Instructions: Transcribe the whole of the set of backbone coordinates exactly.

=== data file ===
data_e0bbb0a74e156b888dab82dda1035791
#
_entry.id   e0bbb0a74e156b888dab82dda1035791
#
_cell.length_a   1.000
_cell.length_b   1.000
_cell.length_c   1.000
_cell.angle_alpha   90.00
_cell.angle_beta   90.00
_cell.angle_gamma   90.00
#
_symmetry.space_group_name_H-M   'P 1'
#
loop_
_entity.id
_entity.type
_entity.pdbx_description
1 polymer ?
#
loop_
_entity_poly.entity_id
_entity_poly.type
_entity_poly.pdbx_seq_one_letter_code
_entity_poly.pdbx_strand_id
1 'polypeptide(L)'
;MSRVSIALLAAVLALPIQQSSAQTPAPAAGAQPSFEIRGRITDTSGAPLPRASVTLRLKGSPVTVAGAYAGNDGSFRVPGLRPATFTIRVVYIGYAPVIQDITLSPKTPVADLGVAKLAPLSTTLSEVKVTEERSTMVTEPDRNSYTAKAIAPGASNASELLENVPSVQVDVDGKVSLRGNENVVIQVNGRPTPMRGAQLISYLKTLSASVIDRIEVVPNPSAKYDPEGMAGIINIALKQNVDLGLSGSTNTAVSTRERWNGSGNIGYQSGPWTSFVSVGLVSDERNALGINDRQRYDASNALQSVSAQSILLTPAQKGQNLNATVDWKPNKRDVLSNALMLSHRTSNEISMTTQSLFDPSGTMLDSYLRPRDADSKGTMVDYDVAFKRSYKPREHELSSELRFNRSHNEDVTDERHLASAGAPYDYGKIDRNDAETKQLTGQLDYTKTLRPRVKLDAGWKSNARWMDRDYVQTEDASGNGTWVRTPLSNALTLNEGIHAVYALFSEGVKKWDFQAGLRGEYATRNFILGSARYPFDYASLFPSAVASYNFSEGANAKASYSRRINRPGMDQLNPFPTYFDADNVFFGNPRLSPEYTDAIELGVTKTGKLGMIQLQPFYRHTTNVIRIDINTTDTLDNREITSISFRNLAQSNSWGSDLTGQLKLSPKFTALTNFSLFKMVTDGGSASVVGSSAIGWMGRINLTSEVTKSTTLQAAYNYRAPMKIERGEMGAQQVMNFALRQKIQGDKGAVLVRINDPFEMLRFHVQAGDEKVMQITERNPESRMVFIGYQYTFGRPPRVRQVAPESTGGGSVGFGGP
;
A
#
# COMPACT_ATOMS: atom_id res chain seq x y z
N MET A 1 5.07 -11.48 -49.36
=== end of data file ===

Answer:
data_e0bbb0a74e156b888dab82dda1035791
#
_entry.id   e0bbb0a74e156b888dab82dda1035791
#
_cell.length_a   1.000
_cell.length_b   1.000
_cell.length_c   1.000
_cell.angle_alpha   90.00
_cell.angle_beta   90.00
_cell.angle_gamma   90.00
#
_symmetry.space_group_name_H-M   'P 1'
#
loop_
_entity.id
_entity.type
_entity.pdbx_description
1 polymer ?
#
loop_
_entity_poly.entity_id
_entity_poly.type
_entity_poly.pdbx_seq_one_letter_code
_entity_poly.pdbx_strand_id
1 'polypeptide(L)'
;MSRVSIALLAAVLALPIQQSSAQTPAPAAGAQPSFEIRGRITDTSGAPLPRASVTLRLKGSPVTVAGAYAGNDGSFRVPGLRPATFTIRVVYIGYAPVIQDITLSPKTPVADLGVAKLAPLSTTLSEVKVTEERSTMVTEPDRNSYTAKAIAPGASNASELLENVPSVQVDVDGKVSLRGNENVVIQVNGRPTPMRGAQLISYLKTLSASVIDRIEVVPNPSAKYDPEGMAGIINIALKQNVDLGLSGSTNTAVSTRERWNGSGNIGYQSGPWTSFVSVGLVSDERNALGINDRQRYDASNALQSVSAQSILLTPAQKGQNLNATVDWKPNKRDVLSNALMLSHRTSNEISMTTQSLFDPSGTMLDSYLRPRDADSKGTMVDYDVAFKRSYKPREHELSSELRFNRSHNEDVTDERHLASAGAPYDYGKIDRNDAETKQLTGQLDYTKTLRPRVKLDAGWKSNARWMDRDYVQTEDASGNGTWVRTPLSNALTLNEGIHAVYALFSEGVKKWDFQAGLRGEYATRNFILGSARYPFDYASLFPSAVASYNFSEGANAKASYSRRINRPGMDQLNPFPTYFDADNVFFGNPRLSPEYTDAIELGVTKTGKLGMIQLQPFYRHTTNVIRIDINTTDTLDNREITSISFRNLAQSNSWGSDLTGQLKLSPKFTALTNFSLFKMVTDGGSASVVGSSAIGWMGRINLTSEVTKSTTLQAAYNYRAPMKIERGEMGAQQVMNFALRQKIQGDKGAVLVRINDPFEMLRFHVQAGDEKVMQITERNPESRMVFIGYQYTFGRPPRVRQVAPESTGGGSVGFGGP
;
A
#
# COMPACT_ATOMS: atom_id res chain seq x y z
N MET A 1 5.07 -11.48 -49.36